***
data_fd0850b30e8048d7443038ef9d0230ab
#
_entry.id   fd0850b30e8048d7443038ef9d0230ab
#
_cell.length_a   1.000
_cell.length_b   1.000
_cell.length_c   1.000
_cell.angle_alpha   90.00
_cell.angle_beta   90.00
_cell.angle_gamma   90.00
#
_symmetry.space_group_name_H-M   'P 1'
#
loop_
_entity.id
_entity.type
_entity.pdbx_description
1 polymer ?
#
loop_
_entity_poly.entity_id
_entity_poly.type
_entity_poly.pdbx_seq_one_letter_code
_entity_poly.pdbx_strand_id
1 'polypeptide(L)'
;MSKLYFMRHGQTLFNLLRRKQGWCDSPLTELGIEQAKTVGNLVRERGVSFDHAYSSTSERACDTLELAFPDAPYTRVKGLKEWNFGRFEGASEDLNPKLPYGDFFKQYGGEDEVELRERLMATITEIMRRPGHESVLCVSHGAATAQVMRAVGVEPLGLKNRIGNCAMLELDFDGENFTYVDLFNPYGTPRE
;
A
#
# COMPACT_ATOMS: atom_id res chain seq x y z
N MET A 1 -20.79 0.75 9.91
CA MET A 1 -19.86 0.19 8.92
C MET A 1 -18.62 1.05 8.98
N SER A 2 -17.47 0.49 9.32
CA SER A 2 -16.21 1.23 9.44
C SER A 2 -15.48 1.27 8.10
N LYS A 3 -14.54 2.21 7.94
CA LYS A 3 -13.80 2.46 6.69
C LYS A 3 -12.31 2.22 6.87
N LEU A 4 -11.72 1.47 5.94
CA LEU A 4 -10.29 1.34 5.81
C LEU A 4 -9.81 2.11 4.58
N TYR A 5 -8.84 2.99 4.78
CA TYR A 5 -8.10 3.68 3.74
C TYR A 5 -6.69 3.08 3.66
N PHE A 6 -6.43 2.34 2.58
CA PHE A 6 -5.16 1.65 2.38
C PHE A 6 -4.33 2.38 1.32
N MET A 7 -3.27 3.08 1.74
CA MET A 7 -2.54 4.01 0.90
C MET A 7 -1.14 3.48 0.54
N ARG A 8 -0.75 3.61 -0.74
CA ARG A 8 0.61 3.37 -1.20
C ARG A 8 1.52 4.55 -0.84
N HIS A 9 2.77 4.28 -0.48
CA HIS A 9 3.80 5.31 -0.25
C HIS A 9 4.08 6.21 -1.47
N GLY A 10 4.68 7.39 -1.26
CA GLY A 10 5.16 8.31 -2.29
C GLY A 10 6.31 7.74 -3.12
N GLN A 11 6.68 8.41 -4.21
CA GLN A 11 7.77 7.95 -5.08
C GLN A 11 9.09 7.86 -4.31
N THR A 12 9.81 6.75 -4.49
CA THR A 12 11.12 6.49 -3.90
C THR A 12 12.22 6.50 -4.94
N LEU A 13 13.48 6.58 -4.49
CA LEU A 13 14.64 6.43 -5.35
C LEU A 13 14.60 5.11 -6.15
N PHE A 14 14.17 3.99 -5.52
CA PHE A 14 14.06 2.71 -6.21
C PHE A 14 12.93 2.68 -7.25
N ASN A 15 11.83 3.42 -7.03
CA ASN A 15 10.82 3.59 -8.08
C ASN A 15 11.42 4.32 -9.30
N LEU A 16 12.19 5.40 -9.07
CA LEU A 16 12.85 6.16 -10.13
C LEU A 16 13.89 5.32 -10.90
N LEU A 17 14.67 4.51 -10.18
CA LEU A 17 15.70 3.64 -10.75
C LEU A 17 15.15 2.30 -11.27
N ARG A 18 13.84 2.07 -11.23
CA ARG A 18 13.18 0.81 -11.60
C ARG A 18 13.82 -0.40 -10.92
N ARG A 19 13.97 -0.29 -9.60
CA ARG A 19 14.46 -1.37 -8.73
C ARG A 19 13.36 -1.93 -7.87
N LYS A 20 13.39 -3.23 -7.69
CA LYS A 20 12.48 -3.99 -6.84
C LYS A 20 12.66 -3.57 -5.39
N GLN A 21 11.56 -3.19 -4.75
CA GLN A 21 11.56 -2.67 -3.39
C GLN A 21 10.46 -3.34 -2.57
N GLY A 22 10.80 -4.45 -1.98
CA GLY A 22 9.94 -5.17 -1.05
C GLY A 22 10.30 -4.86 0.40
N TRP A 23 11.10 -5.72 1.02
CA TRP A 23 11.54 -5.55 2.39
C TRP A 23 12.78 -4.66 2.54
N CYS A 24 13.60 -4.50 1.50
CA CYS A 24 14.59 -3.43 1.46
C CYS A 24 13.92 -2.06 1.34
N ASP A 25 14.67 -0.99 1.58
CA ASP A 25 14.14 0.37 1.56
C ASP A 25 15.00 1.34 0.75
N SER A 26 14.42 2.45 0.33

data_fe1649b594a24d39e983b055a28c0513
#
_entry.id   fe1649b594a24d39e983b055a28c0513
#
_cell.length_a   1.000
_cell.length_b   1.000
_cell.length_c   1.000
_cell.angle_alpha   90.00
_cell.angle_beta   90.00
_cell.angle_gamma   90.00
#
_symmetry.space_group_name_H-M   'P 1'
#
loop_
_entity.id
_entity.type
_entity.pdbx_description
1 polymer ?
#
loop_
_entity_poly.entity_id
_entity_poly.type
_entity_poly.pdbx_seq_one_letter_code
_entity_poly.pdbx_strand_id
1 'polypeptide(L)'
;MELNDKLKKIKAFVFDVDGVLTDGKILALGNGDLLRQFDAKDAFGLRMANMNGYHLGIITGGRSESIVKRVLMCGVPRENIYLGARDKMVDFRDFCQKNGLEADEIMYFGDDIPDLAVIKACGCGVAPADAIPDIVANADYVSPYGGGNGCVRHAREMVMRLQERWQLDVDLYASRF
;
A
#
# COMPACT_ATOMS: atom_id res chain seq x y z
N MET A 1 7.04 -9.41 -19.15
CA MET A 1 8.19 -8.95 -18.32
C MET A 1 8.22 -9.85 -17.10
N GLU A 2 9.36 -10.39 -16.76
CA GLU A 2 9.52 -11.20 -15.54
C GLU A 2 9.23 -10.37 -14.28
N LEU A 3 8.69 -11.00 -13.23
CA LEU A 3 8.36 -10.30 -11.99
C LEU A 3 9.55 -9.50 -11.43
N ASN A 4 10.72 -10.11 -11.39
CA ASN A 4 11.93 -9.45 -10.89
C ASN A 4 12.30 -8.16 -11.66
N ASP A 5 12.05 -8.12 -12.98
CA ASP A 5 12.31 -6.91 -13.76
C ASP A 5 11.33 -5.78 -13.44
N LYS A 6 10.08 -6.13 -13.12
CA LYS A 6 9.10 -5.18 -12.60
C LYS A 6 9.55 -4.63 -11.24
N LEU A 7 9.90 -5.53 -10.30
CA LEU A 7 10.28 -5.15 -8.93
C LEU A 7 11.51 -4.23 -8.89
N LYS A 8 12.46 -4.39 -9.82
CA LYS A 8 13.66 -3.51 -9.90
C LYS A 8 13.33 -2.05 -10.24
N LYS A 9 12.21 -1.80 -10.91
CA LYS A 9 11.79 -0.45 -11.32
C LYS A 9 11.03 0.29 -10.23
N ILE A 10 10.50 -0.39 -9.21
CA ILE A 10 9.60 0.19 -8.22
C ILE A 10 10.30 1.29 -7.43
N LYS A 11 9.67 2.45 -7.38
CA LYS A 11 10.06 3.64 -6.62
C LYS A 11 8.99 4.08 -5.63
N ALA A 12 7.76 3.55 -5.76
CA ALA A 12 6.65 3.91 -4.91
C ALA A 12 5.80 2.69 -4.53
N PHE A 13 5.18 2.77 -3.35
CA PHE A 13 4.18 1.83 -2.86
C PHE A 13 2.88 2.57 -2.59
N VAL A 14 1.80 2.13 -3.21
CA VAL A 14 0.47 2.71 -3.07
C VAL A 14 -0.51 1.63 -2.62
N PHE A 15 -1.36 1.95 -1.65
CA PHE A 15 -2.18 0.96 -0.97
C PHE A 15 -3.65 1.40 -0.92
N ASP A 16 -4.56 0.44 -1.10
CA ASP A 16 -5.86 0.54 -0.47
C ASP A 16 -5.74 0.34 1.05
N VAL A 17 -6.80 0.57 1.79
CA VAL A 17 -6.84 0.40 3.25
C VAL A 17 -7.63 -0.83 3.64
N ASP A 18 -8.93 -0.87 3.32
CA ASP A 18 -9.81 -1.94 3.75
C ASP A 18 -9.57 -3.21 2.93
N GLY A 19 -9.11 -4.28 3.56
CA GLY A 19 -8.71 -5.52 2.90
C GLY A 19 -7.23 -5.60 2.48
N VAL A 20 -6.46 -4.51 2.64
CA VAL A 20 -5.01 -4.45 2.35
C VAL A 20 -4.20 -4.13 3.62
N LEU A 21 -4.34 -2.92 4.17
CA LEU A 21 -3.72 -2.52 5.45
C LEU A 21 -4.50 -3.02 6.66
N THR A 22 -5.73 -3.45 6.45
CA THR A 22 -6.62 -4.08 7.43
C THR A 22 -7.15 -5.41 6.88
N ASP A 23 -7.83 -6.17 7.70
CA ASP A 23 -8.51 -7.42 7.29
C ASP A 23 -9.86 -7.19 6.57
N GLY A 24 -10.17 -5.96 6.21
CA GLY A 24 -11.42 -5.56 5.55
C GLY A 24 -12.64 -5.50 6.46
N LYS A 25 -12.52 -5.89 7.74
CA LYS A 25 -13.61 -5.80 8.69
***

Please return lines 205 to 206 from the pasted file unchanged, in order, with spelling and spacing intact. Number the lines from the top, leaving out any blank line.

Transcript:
C ASP A 23 -9.86 -7.19 6.57
N GLY A 24 -10.17 -5.96 6.21